Kayode Ajulo decries the complete collapse of road infrastructure in Ondo State
It is no longer news that Federal road infrastructure across the length and breadth of Ondo State has practically broken down for a while now. It is also a fact that the state government is grappling with the state and municipal roads most of which have decrepit and riddled with potholes.
The unspoken open secret is that as it is today, Ondo State is on the brink of being excised out of the Federal Republic of Nigeria given the absolute neglect evidenced by the state of the federal roads that lead to and from the state from all directions particularly from the Seat of Power, Abuja.
To the untutored or the one who has not had to travel on those roads, this may be an exaggeration. I, on the other hand, have my hometown and local government at the northern tip of the state and must therefore use those roads or what is left of them to get there if I must visit my people from Abuja.
Not minding the expected crucifixion from political jobbers and bootlickers, I have decided to bring to the fore this dehumanizing, demoralizing and economically disadvantageous anomaly called “bad roads” by sharing a bit of my personal experience as I journeyed from Abuja to Akure over the weekend.
Experience, they say is the best teacher, but in the light of the circumstances that surrounded mine, I would not even want my adversary (assuming without conceding that I have one) to pass through this kind of hardship that has been sheepishly tolerated by road users over the years.
I had secretly wished that the whole outcry about the decrepit state of the so-called federal roads in Ondo State was an undue exaggeration but to my greatest consternation, it is far from being one. To say the roads are terrible and almost irreparably bad might just be the understatement of the year.
The journey to Ondo State was premised on the need to attend a Civic Reception held in Okeagbe Akoko, in honour of my brother, Hon. Olubunmi Tunji-Ojo who is the current lawmaker representing Akoko North East/ North West Federal constituency at the Federal House of Representatives and to attend within the week the new Legal Year Ceremonies to which I was invited by the Chief Judge of Ondo State.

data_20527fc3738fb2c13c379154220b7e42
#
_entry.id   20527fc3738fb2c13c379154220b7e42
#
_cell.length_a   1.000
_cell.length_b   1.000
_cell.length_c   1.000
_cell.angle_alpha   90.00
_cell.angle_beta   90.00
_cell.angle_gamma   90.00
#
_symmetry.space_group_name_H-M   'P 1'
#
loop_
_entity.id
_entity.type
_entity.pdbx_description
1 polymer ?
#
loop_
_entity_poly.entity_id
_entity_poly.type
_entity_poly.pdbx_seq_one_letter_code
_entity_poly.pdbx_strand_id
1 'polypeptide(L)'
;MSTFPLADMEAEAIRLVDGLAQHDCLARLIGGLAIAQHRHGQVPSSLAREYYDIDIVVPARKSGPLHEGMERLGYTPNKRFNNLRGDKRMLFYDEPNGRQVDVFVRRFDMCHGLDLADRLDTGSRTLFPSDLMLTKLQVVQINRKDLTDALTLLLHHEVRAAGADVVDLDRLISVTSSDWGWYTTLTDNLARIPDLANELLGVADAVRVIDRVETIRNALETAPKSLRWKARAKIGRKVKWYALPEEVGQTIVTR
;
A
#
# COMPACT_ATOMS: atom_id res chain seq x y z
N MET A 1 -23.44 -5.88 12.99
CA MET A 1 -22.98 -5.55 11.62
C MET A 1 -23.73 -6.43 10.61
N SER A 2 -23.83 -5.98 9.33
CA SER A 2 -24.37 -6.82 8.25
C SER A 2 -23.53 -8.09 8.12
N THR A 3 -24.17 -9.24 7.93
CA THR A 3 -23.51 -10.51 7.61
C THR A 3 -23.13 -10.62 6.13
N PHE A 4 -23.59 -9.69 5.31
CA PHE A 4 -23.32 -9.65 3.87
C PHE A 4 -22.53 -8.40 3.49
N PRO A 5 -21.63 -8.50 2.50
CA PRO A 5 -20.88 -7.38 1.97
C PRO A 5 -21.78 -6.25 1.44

By my modest estimation, with a good road network, travelling from Abuja to Akure should not exceed four hours. It is sad and regrettable that I drove in a convoy of my friends and aides for more than eight hours before we could even get to Oke-Agbe, Akoko, let alone Akure.
The roads can at best be described as impassable and deplorable contraptions that should not be meant for human transportation in this 21st century. As a matter of fact, if cows and goats could speak, they would complain if made to traverse those roads. They are that bad.
The Akoko end of the road is beyond description as they are worse than mere dirt roads. For instance, the 30 kilometres stretch of road from Omuo-Ekiti to Okeagbe-Akoko which ordinarily should not be more than a 15-min drive is now a 2-hour journey while the Ishua-Ifira-Idoani-Ipele Road has totally collapsed with huge craters at several points on the road.
By the time I got to Oke-Agbe, I was so desperately looking forward to speaking with some of the senior public officials that were billed to attend the occasion. I had hoped that at the end of the “hellish” trip to the event which was expected to attract a lot of important dignitaries including the Speaker of the House of Representatives, Hon. Femi Gbajabiamila to Okeagbe Akoko, Ondo State, I would have the opportunity to take the issue up with the egregious Speaker and stir up yet another legislative debate on the issue of the deplorable roads in my dear state.